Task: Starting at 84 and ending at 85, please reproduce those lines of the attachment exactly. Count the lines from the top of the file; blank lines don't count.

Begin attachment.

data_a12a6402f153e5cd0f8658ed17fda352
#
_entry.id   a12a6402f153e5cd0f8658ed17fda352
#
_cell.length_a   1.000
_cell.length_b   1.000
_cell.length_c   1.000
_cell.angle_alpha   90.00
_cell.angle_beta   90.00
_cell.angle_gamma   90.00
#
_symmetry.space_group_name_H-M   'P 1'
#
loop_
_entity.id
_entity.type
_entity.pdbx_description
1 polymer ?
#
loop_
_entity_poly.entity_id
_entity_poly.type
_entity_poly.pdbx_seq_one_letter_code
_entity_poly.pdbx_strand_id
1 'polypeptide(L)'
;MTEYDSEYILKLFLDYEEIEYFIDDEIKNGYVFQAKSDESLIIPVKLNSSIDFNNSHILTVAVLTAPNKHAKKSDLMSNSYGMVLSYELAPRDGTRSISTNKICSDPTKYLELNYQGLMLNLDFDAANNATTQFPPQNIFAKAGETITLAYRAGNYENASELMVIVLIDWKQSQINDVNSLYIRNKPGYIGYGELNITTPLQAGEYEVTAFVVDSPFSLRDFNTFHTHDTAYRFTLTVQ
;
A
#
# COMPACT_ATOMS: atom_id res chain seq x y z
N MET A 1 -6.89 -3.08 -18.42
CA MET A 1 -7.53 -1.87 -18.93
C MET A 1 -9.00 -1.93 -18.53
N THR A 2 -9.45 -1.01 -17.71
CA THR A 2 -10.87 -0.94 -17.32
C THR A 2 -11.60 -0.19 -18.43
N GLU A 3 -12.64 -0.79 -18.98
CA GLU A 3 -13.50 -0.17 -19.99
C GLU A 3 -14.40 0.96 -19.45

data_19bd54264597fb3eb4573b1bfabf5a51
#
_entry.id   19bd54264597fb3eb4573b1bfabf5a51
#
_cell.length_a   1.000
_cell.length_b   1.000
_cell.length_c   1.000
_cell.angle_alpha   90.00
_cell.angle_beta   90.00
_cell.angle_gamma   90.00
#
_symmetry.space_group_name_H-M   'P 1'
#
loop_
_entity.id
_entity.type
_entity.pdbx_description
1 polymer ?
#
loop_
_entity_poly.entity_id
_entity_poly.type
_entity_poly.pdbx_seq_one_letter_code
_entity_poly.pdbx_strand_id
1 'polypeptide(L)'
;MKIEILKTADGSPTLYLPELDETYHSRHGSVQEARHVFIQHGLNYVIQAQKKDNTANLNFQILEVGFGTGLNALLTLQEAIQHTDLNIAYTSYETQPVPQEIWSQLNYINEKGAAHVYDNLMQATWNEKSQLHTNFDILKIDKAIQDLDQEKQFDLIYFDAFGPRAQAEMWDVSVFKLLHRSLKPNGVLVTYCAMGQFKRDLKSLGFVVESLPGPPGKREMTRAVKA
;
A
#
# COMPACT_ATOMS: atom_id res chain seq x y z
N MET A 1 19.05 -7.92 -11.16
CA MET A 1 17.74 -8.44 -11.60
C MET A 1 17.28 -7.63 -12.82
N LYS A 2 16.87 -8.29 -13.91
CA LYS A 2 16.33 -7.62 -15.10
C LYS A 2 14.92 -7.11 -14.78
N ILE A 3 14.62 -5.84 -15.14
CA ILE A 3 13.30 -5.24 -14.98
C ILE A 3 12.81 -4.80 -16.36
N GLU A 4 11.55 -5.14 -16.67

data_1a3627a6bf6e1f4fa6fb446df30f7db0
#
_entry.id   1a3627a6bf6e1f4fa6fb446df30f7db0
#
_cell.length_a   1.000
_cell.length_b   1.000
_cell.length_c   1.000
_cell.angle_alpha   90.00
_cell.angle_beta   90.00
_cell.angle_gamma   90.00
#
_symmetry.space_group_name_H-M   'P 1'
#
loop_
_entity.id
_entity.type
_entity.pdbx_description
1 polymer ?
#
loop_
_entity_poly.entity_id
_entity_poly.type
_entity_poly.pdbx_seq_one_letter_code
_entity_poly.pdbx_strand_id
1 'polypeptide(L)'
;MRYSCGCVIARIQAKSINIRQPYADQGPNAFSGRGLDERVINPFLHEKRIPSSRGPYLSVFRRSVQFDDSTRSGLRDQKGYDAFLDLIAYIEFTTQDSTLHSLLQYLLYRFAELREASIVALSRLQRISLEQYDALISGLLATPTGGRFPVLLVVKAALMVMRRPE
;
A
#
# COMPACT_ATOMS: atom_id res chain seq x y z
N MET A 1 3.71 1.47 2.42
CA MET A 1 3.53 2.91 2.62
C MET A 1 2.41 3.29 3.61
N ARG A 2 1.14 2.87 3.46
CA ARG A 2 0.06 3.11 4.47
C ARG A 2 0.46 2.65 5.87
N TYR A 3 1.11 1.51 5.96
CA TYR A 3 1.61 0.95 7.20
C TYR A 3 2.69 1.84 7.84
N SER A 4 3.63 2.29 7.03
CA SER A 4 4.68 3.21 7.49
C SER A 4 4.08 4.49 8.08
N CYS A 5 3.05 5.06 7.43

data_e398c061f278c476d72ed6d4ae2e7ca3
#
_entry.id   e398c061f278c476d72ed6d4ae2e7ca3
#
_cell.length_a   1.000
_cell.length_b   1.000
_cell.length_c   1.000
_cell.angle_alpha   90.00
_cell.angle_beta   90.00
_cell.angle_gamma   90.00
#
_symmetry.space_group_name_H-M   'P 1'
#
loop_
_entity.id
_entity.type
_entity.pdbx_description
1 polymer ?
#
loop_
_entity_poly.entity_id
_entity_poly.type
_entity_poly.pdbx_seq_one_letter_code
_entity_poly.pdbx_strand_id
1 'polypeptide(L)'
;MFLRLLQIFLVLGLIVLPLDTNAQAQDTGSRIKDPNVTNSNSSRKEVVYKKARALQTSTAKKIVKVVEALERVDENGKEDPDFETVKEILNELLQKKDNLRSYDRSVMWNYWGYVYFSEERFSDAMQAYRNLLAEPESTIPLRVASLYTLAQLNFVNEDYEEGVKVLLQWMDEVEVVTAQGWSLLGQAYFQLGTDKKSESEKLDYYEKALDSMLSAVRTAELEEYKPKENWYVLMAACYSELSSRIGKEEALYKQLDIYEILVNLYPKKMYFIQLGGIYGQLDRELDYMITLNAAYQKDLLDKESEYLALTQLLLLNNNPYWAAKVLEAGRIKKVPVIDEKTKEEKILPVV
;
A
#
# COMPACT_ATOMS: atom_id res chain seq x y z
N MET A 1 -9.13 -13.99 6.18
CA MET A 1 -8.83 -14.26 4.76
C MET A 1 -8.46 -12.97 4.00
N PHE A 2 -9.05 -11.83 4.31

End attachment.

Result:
_cell.length_a   1.000
_cell.length_b   1.000